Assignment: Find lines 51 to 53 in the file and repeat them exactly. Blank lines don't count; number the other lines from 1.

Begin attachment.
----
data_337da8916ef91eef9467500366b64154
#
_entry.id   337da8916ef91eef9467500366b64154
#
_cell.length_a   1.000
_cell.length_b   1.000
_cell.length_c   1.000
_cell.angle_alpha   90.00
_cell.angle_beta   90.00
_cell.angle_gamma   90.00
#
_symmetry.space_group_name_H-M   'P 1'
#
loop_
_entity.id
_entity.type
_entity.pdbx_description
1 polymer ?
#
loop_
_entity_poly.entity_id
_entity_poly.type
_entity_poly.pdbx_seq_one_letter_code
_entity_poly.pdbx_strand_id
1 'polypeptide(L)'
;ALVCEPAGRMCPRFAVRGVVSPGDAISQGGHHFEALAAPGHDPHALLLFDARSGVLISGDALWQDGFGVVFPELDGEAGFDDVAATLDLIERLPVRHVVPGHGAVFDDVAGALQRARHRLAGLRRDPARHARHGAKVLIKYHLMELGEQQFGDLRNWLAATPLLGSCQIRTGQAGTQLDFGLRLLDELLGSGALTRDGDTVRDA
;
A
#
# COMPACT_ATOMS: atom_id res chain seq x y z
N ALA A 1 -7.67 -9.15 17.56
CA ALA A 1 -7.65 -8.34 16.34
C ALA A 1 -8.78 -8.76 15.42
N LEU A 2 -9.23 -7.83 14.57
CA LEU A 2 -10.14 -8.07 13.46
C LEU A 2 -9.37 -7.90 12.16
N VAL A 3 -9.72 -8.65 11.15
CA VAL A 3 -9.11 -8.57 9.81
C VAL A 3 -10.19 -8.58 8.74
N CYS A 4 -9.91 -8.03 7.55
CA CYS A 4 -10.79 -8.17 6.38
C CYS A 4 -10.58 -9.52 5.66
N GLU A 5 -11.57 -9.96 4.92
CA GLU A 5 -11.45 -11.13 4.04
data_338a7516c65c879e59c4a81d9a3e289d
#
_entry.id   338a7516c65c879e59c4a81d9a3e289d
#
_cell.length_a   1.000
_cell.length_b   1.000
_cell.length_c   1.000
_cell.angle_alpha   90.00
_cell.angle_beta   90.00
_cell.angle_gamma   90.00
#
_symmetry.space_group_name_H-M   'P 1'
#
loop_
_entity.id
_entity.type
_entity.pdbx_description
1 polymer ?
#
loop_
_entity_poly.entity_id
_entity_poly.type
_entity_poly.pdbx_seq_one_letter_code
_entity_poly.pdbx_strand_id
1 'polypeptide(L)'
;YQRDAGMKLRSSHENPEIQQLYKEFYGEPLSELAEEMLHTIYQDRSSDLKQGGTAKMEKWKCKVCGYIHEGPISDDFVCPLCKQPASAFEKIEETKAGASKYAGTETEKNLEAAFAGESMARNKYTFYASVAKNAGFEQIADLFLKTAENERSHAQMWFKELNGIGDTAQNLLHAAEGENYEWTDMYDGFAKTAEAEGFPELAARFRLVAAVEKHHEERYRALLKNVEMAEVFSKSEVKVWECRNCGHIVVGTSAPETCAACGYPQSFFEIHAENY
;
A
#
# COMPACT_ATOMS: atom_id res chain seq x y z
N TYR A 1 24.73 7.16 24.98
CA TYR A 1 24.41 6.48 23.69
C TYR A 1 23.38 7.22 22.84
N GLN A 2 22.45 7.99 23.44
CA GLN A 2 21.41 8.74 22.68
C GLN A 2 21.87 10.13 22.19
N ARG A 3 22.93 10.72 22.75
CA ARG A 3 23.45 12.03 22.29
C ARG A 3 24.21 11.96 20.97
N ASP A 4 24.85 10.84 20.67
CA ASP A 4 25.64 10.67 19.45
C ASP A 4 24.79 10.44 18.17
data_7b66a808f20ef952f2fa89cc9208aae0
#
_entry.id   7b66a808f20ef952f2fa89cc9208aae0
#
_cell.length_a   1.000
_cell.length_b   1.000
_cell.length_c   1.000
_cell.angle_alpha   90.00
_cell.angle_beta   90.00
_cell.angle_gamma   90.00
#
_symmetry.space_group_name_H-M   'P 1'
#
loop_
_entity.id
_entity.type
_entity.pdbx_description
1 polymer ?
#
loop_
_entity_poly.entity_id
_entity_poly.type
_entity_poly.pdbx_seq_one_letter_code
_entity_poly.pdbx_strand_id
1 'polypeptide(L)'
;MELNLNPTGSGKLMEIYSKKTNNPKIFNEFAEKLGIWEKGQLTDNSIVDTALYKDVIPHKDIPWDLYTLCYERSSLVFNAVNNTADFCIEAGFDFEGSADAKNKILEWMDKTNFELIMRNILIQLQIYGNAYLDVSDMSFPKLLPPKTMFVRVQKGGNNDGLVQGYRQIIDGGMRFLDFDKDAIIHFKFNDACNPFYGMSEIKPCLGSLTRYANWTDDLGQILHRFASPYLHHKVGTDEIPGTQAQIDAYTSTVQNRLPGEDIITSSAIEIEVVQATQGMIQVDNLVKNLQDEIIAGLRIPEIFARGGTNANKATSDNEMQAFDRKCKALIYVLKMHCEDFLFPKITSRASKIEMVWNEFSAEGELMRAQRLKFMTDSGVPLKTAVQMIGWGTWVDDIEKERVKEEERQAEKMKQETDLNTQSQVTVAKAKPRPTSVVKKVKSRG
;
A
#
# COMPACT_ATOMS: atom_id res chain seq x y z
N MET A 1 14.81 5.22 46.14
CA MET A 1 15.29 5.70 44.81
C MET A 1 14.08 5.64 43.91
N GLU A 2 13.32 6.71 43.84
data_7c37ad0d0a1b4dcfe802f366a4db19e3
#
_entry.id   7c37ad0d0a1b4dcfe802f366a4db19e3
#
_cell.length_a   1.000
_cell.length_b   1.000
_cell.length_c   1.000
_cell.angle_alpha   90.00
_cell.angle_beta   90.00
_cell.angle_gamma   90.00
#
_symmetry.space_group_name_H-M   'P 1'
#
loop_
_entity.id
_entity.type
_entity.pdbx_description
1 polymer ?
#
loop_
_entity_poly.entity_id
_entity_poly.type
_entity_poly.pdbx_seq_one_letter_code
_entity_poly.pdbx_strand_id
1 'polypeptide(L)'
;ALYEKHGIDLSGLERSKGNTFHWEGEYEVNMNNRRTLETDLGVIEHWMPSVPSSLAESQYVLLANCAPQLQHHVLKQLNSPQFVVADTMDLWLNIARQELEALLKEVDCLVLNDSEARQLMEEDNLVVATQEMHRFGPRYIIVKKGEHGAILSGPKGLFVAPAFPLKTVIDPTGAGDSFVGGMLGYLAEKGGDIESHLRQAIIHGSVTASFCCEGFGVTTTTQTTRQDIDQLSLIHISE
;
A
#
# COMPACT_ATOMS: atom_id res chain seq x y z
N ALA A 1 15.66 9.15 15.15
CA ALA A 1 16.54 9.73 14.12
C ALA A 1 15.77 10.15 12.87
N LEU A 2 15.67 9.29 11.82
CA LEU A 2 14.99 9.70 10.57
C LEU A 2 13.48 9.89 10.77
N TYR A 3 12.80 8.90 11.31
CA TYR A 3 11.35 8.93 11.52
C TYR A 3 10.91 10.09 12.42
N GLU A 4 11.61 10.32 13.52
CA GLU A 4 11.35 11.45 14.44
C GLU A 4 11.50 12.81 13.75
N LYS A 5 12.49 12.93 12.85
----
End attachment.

_cell.length_c   1.000
_cell.angle_alpha   90.00
_cell.angle_beta   90.00